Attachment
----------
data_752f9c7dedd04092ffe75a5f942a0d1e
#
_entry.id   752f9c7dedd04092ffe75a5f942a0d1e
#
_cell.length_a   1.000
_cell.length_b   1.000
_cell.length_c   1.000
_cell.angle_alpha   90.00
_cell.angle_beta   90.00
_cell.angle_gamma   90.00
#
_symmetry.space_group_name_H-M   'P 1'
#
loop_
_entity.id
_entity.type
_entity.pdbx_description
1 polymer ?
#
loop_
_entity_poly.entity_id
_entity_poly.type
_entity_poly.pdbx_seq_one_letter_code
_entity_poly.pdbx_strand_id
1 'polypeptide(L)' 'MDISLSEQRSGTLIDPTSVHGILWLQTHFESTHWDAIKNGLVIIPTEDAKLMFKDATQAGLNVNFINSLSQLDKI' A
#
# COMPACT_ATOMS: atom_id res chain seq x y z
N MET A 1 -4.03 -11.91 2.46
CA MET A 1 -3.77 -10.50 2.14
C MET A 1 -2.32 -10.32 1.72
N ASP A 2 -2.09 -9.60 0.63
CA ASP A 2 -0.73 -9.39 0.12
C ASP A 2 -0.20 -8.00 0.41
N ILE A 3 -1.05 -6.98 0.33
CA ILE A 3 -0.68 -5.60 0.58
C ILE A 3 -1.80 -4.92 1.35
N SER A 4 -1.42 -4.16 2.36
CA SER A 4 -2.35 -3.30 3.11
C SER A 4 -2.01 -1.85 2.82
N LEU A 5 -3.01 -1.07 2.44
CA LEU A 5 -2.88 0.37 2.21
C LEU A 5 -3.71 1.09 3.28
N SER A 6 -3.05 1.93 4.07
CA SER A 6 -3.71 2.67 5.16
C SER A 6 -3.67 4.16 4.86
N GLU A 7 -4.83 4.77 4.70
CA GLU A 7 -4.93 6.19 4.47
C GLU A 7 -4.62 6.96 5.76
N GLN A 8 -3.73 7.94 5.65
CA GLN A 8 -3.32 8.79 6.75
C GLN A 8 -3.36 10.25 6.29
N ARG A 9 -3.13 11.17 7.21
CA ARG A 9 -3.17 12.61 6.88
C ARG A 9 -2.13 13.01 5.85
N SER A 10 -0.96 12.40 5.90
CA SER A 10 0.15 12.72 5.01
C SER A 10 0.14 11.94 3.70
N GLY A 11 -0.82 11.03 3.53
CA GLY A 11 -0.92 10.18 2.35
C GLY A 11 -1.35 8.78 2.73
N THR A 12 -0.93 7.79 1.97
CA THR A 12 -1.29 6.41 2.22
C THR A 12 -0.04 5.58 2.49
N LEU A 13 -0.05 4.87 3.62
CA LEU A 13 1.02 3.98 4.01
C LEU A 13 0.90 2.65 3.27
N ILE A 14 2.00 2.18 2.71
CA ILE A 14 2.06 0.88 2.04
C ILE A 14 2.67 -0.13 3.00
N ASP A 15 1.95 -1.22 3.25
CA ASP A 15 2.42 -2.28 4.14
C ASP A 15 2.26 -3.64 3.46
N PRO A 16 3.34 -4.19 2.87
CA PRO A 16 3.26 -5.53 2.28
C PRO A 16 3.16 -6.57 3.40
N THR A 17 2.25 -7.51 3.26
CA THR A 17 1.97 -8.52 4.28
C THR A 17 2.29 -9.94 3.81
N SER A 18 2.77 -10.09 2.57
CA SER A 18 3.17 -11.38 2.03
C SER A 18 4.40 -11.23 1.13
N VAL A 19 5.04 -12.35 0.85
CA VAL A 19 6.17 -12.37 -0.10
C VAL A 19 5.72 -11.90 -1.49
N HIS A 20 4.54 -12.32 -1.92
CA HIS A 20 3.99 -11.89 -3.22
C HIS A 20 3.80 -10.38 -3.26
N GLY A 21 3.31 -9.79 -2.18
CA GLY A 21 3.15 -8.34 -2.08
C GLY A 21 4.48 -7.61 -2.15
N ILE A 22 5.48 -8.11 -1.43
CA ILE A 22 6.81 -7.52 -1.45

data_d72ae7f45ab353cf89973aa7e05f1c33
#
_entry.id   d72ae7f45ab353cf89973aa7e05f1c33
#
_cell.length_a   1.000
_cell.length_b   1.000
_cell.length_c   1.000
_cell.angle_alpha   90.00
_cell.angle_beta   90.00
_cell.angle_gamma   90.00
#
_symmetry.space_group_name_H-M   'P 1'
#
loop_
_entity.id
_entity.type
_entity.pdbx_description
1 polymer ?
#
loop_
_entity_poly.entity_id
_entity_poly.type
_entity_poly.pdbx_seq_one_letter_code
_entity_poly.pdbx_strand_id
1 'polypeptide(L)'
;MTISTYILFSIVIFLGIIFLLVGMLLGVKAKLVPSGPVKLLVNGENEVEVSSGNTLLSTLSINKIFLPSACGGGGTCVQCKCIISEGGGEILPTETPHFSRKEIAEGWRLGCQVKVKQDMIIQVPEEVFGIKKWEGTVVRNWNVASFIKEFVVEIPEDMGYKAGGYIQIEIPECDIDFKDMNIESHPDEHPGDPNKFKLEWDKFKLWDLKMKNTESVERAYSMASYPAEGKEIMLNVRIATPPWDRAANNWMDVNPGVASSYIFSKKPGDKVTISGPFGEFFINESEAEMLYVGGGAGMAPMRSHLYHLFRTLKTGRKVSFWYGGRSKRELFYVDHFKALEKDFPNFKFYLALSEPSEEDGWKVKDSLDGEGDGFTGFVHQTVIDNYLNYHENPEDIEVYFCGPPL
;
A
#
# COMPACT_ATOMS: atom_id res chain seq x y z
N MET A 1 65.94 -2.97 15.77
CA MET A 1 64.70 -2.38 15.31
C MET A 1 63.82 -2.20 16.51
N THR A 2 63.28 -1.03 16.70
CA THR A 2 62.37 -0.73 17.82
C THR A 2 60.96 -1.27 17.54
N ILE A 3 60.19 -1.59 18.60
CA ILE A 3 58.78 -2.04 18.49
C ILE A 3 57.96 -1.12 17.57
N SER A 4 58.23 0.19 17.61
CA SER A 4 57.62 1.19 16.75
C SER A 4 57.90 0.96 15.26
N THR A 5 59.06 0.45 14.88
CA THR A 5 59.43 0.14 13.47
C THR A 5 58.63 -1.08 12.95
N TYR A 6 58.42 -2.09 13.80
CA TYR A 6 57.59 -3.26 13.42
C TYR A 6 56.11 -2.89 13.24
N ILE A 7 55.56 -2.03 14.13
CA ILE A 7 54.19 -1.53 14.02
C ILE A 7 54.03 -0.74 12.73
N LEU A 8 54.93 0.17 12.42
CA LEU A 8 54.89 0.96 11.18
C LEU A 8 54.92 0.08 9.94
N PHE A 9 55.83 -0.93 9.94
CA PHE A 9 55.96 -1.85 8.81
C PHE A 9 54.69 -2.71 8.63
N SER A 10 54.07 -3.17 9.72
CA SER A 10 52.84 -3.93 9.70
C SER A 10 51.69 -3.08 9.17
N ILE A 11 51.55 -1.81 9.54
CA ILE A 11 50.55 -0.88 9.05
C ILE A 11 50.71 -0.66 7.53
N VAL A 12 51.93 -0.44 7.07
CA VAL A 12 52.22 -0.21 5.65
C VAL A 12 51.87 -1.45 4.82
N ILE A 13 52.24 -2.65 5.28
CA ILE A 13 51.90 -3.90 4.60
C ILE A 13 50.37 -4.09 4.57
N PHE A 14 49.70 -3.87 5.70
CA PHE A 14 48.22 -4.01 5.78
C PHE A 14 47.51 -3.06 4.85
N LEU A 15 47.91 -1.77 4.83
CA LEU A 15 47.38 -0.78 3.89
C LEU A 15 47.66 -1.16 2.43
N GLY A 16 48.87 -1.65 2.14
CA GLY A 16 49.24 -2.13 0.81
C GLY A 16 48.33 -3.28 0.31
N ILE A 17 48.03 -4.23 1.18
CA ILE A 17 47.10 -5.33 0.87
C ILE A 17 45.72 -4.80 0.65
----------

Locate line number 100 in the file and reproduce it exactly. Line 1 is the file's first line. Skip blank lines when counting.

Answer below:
_cell.angle_alpha   90.00